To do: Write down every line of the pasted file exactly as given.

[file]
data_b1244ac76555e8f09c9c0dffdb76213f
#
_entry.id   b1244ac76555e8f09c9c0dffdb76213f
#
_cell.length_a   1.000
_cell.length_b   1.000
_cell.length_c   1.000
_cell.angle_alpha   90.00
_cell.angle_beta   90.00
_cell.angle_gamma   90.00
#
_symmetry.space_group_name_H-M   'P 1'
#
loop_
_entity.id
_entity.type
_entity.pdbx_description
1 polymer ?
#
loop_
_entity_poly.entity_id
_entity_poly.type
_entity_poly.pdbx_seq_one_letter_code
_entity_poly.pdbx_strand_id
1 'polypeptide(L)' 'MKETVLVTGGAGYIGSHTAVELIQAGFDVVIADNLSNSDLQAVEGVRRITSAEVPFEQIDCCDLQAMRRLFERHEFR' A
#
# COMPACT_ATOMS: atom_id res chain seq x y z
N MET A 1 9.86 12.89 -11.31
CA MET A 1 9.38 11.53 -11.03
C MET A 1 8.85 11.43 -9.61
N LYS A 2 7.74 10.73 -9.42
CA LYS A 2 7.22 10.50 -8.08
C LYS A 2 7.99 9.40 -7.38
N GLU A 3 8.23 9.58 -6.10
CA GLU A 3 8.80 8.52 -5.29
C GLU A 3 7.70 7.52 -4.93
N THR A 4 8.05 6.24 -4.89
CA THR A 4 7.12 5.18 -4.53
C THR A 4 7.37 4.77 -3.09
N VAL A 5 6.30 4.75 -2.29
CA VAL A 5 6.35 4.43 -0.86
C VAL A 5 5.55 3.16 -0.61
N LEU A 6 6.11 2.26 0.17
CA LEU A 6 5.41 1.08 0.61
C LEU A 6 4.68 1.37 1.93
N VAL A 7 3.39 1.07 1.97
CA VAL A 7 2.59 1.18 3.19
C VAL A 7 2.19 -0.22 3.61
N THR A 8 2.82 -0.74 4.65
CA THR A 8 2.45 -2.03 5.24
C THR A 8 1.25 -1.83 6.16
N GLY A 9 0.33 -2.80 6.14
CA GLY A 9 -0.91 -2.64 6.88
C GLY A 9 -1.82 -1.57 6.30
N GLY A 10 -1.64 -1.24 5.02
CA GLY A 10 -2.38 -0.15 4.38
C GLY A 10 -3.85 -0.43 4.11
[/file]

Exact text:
data_b1244ac76555e8f09c9c0dffdb76213f
#
_entry.id   b1244ac76555e8f09c9c0dffdb76213f
#
_cell.length_a   1.000
_cell.length_b   1.000
_cell.length_c   1.000
_cell.angle_alpha   90.00
_cell.angle_beta   90.00
_cell.angle_gamma   90.00
#
_symmetry.space_group_name_H-M   'P 1'
#
loop_
_entity.id
_entity.type
_entity.pdbx_description
1 polymer ?
#
loop_
_entity_poly.entity_id
_entity_poly.type
_entity_poly.pdbx_seq_one_letter_code
_entity_poly.pdbx_strand_id
1 'polypeptide(L)' 'MKETVLVTGGAGYIGSHTAVELIQAGFDVVIADNLSNSDLQAVEGVRRITSAEVPFEQIDCCDLQAMRRLFERHEFR' A
#
# COMPACT_ATOMS: atom_id res chain seq x y z
N MET A 1 9.86 12.89 -11.31
CA MET A 1 9.38 11.53 -11.03
C MET A 1 8.85 11.43 -9.61
N LYS A 2 7.74 10.73 -9.42
CA LYS A 2 7.22 10.50 -8.08
C LYS A 2 7.99 9.40 -7.38
N GLU A 3 8.23 9.58 -6.10
CA GLU A 3 8.80 8.52 -5.29
C GLU A 3 7.70 7.52 -4.93
N THR A 4 8.05 6.24 -4.89
CA THR A 4 7.12 5.18 -4.53
C THR A 4 7.37 4.77 -3.09
N VAL A 5 6.30 4.75 -2.29
CA VAL A 5 6.35 4.43 -0.86
C VAL A 5 5.55 3.16 -0.61
N LEU A 6 6.11 2.26 0.17
CA LEU A 6 5.41 1.08 0.61
C LEU A 6 4.68 1.37 1.93
N VAL A 7 3.39 1.07 1.97
CA VAL A 7 2.59 1.18 3.19
C VAL A 7 2.19 -0.22 3.61
N THR A 8 2.82 -0.74 4.65
CA THR A 8 2.45 -2.03 5.24
C THR A 8 1.25 -1.83 6.16
N GLY A 9 0.33 -2.80 6.14
CA GLY A 9 -0.91 -2.64 6.88
C GLY A 9 -1.82 -1.57 6.30
N GLY A 10 -1.64 -1.24 5.02
CA GLY A 10 -2.38 -0.15 4.38
C GLY A 10 -3.85 -0.43 4.11